Dear Ed ...

I had an epiphany in Bunnings on Easter Sunday that I'd like to share it with you. I'd gone in for some low-tack masking tape, but I couldn't

find any and bought a Spathiphyllum palm instead. I was standing at the cash register wondering just how a quest to buy masking tape had ended up with the purchase of a pot plant when a Rolling Stones song came on over the PA, with a not-yet geriatric Mick Jagger singing, “You can't always get what you want, but if you try some time you might find you get what you need.” Shivers ran down my spine, then a ray of sun shone through the windows directly onto me. Does this mean Bunnings is the new church, given it was Easter and all that? And if Mick Jagger knows what I want, does he also know what I need? And if I dry Spathiphyllum leaves in the oven, can I use them as low-tack masking tape?



Dear Charmaine

Your query is way over my head. I thought of raising an arm to signal the lifeguards, then realised I was sitting at a desk and totally unequipped for aquatic activities of any nature. Apart from mosques and Bunnings stores both being green (albeit a different PMS shade), I can safely say that Bunnings is not the new church. And I would not rely on London School of Economics' most famous student for the dispensation of sagacity, bons mots, pithy advice or anything related to what most people consider to be normal life. But you probably could take notes on how to turn your hobby into billions.

However, I think you're stretching the truth a bit. Everybody knows that Bunnings stores, like casinos, are designed to keep the sun out, so consumers keep going up and down the aisles like rats in a maze, bouncing from fertilizer to barbeque, finally getting ejected into the carpark some days later clutching a macadamia cookie, a burnt sausage wrapped in a slice of dead white bread and a trolley full of Romanian whipper-snipper attachments for which you have no use. So, single ray of sun, plus epiphany, plus Rolling Stones song sounds like a load of [noun of choice*] to me.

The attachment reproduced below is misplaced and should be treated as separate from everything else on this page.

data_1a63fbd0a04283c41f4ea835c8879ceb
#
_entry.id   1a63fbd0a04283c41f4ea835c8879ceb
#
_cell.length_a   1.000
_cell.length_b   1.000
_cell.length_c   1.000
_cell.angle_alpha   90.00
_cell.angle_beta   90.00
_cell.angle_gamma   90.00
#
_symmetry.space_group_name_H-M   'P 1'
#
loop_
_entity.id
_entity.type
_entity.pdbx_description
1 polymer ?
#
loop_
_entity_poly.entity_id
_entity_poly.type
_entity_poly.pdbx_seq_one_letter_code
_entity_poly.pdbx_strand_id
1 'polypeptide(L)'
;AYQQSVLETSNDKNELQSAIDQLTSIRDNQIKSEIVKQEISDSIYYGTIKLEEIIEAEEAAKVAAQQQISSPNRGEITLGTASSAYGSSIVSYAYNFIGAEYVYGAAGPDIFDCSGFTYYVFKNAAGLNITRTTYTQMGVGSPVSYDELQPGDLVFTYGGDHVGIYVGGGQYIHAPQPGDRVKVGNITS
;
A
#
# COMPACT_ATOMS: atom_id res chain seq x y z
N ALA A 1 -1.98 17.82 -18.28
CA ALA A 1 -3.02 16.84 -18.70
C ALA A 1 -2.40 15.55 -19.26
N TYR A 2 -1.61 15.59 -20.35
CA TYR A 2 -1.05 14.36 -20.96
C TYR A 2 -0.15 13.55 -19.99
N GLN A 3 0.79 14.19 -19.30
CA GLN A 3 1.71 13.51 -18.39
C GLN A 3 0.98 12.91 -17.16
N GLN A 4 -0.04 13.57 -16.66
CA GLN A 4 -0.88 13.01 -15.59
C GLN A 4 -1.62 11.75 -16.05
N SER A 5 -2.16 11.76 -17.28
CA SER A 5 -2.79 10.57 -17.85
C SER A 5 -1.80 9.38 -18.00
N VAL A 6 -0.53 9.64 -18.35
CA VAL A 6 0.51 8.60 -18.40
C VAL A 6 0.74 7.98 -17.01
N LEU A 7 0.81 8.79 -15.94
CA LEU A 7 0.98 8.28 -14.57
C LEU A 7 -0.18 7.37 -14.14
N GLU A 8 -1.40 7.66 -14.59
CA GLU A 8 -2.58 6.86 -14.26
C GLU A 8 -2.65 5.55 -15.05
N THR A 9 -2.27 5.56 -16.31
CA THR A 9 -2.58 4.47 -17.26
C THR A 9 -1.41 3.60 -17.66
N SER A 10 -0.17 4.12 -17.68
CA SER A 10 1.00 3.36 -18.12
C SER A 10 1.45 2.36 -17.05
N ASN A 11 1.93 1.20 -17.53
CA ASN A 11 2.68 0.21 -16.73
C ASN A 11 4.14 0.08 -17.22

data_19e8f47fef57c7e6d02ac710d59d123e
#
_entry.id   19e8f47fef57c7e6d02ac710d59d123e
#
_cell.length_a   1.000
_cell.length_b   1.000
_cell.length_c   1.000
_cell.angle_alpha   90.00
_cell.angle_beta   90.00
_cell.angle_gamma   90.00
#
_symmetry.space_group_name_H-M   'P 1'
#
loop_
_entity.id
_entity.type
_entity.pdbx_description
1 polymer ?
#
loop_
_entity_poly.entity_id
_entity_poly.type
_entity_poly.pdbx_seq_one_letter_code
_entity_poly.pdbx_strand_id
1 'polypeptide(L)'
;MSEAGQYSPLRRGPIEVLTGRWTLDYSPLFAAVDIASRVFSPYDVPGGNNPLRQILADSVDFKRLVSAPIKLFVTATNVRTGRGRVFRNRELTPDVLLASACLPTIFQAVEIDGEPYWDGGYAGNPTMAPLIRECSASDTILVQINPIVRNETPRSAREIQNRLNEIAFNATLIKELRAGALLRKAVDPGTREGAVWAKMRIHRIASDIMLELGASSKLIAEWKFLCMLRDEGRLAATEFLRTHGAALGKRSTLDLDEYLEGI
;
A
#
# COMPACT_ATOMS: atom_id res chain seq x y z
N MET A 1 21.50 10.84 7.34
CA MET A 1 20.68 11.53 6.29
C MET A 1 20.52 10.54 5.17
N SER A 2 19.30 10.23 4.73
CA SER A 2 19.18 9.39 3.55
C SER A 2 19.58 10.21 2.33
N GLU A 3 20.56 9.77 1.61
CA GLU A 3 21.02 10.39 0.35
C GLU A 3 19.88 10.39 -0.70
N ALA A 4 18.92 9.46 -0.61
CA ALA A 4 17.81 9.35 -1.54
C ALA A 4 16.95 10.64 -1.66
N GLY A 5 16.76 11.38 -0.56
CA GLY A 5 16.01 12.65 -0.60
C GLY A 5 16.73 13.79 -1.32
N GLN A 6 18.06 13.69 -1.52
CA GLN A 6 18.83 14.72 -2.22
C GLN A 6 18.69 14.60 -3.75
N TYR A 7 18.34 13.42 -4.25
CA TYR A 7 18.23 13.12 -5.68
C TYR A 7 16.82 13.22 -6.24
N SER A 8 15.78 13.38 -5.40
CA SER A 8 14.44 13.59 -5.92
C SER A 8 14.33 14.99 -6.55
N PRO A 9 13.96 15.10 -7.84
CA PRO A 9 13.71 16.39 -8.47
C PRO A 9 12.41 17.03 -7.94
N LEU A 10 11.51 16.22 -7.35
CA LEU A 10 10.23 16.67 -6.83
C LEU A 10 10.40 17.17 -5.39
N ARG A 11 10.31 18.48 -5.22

But given you have raised matters celestial, and are desperately seeking meaning from random events, I would like to give you this, gratis, courtesy of one of my authors who has a day job as a compound typo generator:

You can use any of the trigonometric rations as long as you use the matching one and consider the angel opposite the smallest side.

Now isn't that a compound typo of dazzling beauty? You could turn “rations” back into “ratios” and “angel” back into “angle”, but you'd be missing the whole point. What kind of rations do angels eat? And why are they trigonometric? It brings to mind that movie where John Travolta walked around dressed as an angel, with wings attached to his back. I don't remember what he ate in that movie, but it probably wasn't trigonometric rations.

I hope you can gain some nourishment from the beauty of this compound typo. But I can't help with the Spathyphyllum.

Any queries, quibbles or quandaries, give me a hoy.


[* Please add your own noun here. My original choice was deemed offensive by Urban Dictionary; my second choice lacked the nuance I was seeking. Perhaps insert the foulest version of “fanciful nonsense” you can think of and be done with it. And, Curious of Kew, don't email me asking what my first choice was.]